Authenticity is the key to NZ tourism success

News News & events

01 Jun 2017

Ara Institute of Canterbury has introduced a new Bachelor of International Tourism and Hospitality Management to help the tourism sector ensure that the growing number of international visitors to New Zealand have world class and authentic experiences – every time.

“In tourism you have one chance to get it right,” the new Programme Leader in International Tourism and Hospitality Management at Ara, Dr Michael Shone says. “To do that, people across the tourism industry need the skills and knowledge to deliver high quality experiences.”

The 3.59 million international visitors to this country annually – or 187,000 on any one day – is expected to continue to grow. Projections indicate that the sector will need an additional 20,000 service workers over the next 10 years. This makes tourism an attractive prospect for exciting entry level occupations with good career progression and the option to work internationally.

The new qualification will ensure that Ara graduates have the understanding and experience to progress to management positions both here and overseas. The qualification is also ideal for upskilling for those already in the work force.  

“Tourism is a globalised industry. The supply and demand flows are international, so we need to raise our eyes to see what global trends look like. How do they impact on our practice here in New Zealand? How do we incorporate contemporary issues such as authenticity and sustainability into our work?”

For inspiration, Dr Shone looks to Melbourne, a city that is he says; “really clever at how they present themselves as a city and create a range of engaging and clearly defined tourism experiences”.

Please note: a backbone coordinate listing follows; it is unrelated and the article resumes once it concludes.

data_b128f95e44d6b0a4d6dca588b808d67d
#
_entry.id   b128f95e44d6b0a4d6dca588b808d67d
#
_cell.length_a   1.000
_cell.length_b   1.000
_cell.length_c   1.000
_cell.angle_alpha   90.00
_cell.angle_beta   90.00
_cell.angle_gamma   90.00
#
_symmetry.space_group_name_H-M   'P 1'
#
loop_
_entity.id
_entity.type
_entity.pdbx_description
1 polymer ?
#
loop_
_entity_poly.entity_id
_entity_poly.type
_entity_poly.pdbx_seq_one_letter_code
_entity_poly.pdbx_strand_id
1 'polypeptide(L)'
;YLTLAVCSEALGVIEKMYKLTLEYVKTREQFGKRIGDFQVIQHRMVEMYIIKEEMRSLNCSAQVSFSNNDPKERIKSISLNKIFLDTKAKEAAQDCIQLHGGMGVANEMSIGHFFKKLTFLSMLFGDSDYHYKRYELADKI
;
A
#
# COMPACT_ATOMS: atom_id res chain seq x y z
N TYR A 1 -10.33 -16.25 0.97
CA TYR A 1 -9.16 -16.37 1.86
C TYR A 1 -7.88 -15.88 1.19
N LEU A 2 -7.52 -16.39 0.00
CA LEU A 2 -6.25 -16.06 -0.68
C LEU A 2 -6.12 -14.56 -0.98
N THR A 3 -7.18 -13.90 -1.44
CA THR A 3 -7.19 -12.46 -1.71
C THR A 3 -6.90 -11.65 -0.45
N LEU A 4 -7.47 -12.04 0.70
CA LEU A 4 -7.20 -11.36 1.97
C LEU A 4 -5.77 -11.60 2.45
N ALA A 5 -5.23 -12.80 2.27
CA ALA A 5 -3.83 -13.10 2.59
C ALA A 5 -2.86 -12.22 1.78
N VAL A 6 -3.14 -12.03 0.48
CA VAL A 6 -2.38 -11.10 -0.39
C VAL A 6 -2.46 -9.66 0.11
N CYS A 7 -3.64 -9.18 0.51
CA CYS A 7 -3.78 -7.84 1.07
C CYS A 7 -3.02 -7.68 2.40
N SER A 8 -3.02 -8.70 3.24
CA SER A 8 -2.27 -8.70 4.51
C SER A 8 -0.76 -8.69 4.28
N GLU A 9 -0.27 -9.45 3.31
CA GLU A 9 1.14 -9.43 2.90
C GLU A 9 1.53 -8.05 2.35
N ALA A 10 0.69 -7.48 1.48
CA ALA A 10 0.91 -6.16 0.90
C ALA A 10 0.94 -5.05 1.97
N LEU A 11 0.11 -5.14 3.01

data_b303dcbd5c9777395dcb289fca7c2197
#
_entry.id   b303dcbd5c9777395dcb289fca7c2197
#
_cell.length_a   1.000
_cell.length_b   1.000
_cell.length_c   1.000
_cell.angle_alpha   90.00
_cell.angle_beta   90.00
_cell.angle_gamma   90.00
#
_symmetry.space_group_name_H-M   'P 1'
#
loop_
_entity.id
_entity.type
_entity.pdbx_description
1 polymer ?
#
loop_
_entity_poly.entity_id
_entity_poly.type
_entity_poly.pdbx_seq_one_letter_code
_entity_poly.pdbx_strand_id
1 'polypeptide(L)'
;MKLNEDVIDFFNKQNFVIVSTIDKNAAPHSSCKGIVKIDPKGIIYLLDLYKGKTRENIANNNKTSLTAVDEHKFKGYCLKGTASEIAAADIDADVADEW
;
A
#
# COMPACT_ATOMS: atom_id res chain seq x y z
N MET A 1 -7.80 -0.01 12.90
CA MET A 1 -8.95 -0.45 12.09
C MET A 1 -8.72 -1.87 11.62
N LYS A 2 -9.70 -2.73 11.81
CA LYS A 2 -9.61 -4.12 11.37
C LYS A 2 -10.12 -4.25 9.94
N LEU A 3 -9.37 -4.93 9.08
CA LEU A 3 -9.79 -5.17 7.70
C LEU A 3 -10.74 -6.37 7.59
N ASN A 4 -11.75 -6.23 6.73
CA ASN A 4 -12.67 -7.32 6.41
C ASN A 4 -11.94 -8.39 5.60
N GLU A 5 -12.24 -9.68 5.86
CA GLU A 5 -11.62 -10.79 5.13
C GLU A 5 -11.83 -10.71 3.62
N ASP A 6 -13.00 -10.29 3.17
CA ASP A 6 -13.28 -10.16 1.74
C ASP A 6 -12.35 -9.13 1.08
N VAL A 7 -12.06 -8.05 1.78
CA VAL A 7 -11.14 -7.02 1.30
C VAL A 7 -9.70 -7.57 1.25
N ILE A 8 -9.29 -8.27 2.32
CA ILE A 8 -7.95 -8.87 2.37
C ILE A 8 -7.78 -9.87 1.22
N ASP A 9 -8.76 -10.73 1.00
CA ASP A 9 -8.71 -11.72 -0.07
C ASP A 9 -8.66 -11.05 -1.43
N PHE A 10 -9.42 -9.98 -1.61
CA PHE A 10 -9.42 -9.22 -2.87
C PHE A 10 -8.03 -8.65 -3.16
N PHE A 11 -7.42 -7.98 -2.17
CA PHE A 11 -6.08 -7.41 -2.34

“Melbourne’s brand is not just sport tourism, it is not just AFL, Grand Prix or the Australian Open; it’s arts and culture, it’s shopping, it’s also the Mornington Peninsula and the Great Southern Ocean. Melbournians have a healthy competitive streak against Sydneysiders, so there’s a really good motivation to differentiate themselves.”

While a lot of places fail on the authenticity scale, Melbourne, Dr Shone says, “strikes me as being a nice mature city; they are comfortable in their skin. Rather than offering tourists what they think they want, they say ‘this is who we are, these are the things you can do here - take it or leave it’. I think that goes a long way towards authenticity.”

Meanwhile in New Zealand, we don’t have the scale of Melbourne with its population of 4.5million, but we do have good products and differentiation – from Lord of Rings site photo opportunities to oyster festivals and starry skies. How we maintain and deliver those experiences and cultivate authenticity will be the challenge for the new managers coming through in the industry.

To help them prepare for those challenges Ara has stepped up from the tourism certificates and diplomas it currently offers.

The new degree incorporates extended work placements to ensure that students are ready to hit the ground running with skills and experience to contribute to deliver excellent experiences straight away.

The Bachelor of International Tourism and Hospitality Management is ready for semester 2 enrolments. For those wanting to upskill to the next level, Ara also recognises professional experience towards academic credits through the Centre of Assessment of Prior Learning (CAPL) at Ara.

Read more: The Bachelor of International Tourism and Hospitality Management